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time command1 | command2

Does time apply to command1 or command1 | command2? If your answer is one of the two, how would you specify the other?

Could you explain your answer based on the grammar of bash or how the shell interprets the command?

When the shell parses the command, does it recognize time as a reserved word before recognizing | as a control operator? Does the order between recognizing time as a reserved word and recognizing | as a control operator determines whether time applies to command1 or command1 | command2?

Thanks.

marked as duplicate by muru, vonbrand, Romeo Ninov, G-Man, Jesse_b May 19 '18 at 13:20

This question has been asked before and already has an answer. If those answers do not fully address your question, please ask a new question.

  • From your previous question: the accepted answer's second line is: "This is possible because the time built-in takes a pipeline as its arguments", and the third answer: "time is a shell keyword". – muru May 18 '18 at 2:26
  • @muru That is a different question. My question here is whether time applies to the pipeline or just its first component. – Tim May 18 '18 at 3:50
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    And the part of "the time built-in takes a pipeline as its arguments" you're having trouble understanding is? – muru May 18 '18 at 3:51
  • "Does the order determines whether time applies to command1 or command1 | command2?" The "order" of what? I'm writting an answer so I'd want to know what you meant by this. – nxnev May 18 '18 at 4:11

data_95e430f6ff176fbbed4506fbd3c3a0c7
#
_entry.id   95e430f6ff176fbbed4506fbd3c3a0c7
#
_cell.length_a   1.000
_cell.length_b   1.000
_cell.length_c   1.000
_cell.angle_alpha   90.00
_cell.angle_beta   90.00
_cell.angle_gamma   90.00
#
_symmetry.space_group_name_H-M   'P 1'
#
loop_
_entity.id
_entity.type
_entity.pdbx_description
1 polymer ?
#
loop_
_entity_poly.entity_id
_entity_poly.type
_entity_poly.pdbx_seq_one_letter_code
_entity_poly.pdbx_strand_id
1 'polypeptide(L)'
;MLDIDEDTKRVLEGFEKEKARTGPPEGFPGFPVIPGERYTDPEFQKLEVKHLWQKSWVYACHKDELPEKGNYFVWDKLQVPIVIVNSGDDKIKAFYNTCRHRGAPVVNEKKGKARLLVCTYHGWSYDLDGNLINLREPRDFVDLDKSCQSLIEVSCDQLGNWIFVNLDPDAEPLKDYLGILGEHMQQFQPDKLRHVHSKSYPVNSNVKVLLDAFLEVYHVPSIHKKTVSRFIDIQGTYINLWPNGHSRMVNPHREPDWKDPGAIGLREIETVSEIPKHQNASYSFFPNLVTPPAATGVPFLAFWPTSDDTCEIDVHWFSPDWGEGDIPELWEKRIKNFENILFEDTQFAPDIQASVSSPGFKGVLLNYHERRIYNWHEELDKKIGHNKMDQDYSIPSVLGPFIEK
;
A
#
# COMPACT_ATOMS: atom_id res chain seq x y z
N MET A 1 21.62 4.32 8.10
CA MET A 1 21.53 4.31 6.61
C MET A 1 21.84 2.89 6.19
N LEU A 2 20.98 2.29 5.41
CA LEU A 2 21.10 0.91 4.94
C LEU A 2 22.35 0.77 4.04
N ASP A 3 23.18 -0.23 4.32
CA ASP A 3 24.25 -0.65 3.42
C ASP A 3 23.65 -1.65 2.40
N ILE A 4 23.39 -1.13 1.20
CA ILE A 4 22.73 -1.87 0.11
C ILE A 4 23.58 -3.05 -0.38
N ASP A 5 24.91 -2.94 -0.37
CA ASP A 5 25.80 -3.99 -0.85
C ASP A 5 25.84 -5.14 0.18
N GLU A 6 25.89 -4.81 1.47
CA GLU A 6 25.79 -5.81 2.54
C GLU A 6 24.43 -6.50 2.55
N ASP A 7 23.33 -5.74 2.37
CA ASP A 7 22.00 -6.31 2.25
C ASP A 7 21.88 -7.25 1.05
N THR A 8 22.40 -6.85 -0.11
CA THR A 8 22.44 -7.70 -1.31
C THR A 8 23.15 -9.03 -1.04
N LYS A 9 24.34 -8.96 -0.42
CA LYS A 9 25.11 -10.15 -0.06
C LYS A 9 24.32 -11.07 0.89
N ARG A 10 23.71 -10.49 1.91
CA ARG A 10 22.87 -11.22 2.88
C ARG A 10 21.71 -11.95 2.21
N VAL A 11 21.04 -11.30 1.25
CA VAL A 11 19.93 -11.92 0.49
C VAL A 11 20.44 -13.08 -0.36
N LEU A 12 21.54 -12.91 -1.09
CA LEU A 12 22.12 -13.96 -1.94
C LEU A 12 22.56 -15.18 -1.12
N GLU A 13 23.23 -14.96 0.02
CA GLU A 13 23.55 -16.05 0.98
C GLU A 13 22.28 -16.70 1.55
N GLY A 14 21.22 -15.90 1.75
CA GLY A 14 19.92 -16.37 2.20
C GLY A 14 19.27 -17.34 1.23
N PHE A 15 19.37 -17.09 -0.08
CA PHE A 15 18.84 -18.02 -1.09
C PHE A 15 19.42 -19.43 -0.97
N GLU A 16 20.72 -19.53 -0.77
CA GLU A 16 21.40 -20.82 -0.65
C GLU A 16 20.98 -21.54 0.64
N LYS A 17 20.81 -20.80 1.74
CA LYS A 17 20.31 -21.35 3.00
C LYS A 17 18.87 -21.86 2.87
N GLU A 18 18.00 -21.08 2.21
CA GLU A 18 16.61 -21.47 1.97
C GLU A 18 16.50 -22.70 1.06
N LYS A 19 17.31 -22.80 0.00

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time command1 | command2

Does time apply to command1 or command1 | command2?

time is usually implemented in two ways: as an external command and as an internal feature of a given shell (I say "feature" because it depends on how the shell implements it, though I've only seen it as a reserved word). So, assuming there's at least an external time on the system, the actual answer depends on which shell the user is running and, if applicable, how time is implemented in such shell.

According to the tags you are using Bash as your shell, which has an internal time, and I'll assume GNU time as the external one for simplicity's sake.

Bash time:

  • Is a reserved word.
  • It applies to entire pipelines.
  • It can be used with internal commands/functions/reserved words.

GNU time:

  • Is an external command.
  • It applies to simple commands.
  • It cannot be used with internal commands/functions/reserved words unless these were invoked within a shell.

In your specific scenario, as you are running Bash, time applies to command1 | command2. If you were using a shell without an internal time but an external time is present on the system, it would apply to command1.